Adjusting to the FDA’s new hybrid Audit and Inspection Model


2020-bl-rca-virtual-audits_715x320It is no surprise that over the course of 2020 with the COVID-19 pandemic that almost all businesses have had to adjust or even completely convert their business models to accommodate more remote work. Whether that be associates working from home, reducing/adjusting personnel flows in a manufacturing plant or just plain implementing social distancing and mask wearing. Everyone has been affected in one way or another. Some organizations already had plans in place for an event like this and others have had to adjust on the fly and the Food and Drug Administration (FDA) is no exception.

FDA recently hinted to a soon-to-be released guidance for industry on remote inspections. This is something to keep watch for in the coming weeks. While I doubt the FDA will ever move to a 100% remote inspectional model, I do think they will try some different strategies to best accomplish their inspectional mission. Also, the FDA started using a hybridized type of inspection approach earlier this year. Simply put, a hybrid approach to inspections (or audits) is using a mixture of virtual tools to help cut down time onsite. Meaning, some time will be spent onsite doing facility walk throughs and testing, while the rest of the time will be offsite doing document review. Also, it’s not just the FDA performing these types of inspections. Others like the Medicines and Healthcare products Regulatory Agency (MHRA) in the UK and the European Medicines Agency (EMA) are performing virtual audits all over Europe. Keep in mind that these regulators are all connected. As collaboration between regulators gets better and better, we’re moving to a sort of “global” regulator. Adjusting to this type of approach can be simple if you are prepared and understand what kind of things will change.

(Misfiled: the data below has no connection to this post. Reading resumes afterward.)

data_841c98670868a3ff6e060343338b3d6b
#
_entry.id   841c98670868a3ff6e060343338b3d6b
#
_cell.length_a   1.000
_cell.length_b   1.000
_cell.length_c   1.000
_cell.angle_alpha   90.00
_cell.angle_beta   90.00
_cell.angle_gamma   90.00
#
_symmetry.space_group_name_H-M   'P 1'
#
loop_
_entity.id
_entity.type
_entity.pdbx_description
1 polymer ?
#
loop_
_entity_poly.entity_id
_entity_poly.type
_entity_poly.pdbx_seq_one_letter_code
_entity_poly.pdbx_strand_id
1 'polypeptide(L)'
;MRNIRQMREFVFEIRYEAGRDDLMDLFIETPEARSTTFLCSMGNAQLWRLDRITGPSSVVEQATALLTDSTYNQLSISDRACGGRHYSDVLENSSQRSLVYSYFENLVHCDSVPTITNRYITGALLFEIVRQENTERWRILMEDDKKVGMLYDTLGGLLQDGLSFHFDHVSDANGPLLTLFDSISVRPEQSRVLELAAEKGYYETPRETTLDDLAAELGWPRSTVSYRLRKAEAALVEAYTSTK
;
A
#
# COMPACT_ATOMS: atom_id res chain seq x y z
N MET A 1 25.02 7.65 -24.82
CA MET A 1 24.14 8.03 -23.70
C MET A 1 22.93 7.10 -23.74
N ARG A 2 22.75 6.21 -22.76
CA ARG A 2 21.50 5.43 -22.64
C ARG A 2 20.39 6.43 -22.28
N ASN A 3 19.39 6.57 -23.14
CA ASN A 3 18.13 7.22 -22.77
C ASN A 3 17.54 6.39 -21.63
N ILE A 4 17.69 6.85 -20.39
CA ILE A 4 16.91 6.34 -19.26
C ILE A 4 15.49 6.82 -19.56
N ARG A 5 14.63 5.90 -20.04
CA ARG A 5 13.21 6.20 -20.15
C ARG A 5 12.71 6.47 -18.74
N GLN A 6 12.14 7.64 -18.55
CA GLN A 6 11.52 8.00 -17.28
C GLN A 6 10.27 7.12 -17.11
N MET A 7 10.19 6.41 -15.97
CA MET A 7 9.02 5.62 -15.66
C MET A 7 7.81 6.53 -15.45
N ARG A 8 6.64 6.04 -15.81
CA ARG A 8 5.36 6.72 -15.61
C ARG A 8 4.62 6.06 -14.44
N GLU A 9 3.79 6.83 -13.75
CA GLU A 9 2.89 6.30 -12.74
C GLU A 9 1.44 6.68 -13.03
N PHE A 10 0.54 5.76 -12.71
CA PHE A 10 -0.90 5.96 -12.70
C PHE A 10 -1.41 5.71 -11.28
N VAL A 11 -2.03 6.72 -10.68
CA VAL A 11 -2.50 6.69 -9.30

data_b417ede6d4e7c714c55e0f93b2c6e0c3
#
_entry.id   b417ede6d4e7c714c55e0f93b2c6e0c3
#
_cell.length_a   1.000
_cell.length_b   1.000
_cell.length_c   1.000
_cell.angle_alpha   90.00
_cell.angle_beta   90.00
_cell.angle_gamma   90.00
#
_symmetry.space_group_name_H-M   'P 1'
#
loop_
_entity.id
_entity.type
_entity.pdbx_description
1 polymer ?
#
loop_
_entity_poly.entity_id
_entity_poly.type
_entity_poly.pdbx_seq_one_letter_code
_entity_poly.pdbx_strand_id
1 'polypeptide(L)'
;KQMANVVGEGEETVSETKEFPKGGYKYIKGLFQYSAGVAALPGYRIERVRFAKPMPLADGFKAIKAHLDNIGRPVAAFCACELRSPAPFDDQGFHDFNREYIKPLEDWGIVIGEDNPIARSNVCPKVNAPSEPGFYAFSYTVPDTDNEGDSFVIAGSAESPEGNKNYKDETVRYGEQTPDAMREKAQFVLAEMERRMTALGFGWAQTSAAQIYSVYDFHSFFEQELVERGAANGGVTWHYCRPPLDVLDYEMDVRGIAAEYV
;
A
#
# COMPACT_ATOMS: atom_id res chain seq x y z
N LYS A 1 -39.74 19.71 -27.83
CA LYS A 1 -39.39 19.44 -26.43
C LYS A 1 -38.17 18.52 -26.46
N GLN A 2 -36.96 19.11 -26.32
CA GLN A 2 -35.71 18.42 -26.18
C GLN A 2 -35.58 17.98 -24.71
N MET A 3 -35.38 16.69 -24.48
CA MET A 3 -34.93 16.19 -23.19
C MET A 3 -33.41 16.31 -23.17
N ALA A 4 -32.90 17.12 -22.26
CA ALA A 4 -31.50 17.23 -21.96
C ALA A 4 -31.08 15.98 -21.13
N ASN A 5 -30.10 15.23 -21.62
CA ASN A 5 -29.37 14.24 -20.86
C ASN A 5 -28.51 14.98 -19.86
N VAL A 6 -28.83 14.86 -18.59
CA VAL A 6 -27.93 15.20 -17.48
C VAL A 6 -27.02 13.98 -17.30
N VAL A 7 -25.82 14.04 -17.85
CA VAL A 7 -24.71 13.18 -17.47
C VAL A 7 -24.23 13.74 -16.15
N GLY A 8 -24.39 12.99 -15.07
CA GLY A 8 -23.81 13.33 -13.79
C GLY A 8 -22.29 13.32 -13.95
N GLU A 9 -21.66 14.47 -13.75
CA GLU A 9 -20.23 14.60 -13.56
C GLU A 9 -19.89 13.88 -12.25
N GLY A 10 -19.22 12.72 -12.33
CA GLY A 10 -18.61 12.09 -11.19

Section 706 of the Food and Drug Administration, Safety and Innovation Act of 2012, gives the FDA authority to "obtain certain records and other information from drug manufacturers in lieu of, or in advance of inspections." This gives the FDA the statutory authority to obtain files such as a list of deviations, list of corrective and preventative actions (CAPAs), list of change controls, complaints since the last FDA inspection, your validation documents, batch records and site master files. This authority covers essentially anything related to GxPs. These are some of the typical things an investigator is going to ask for or could be requested beforehand, depending on the investigator. Some investigators have even come in for the inspection, but if it is a nice day, they might go outside to do a review of documents or interviewing with certain staff and so forth.

With the implementation of the hybrid approach to inspections the FDA is still using a risk-based approach to select companies to inspect, but they have modified it slightly, not only protect the manufacturing site and personal, but to also protect their investigators. In July, the FDA sent out an announcement saying they're using a rating system to assist them in determining where and when it's safest to conduct inspections and call it prioritized domestic inspections. They are assessing the COVID-19 rates in specific areas or regions, or in this case in the United States. Then they decide where is it mission critical to do these inspections, but with the overall caveat that these inspections will be conducted with the goal of protecting the FDA staff and site personnel.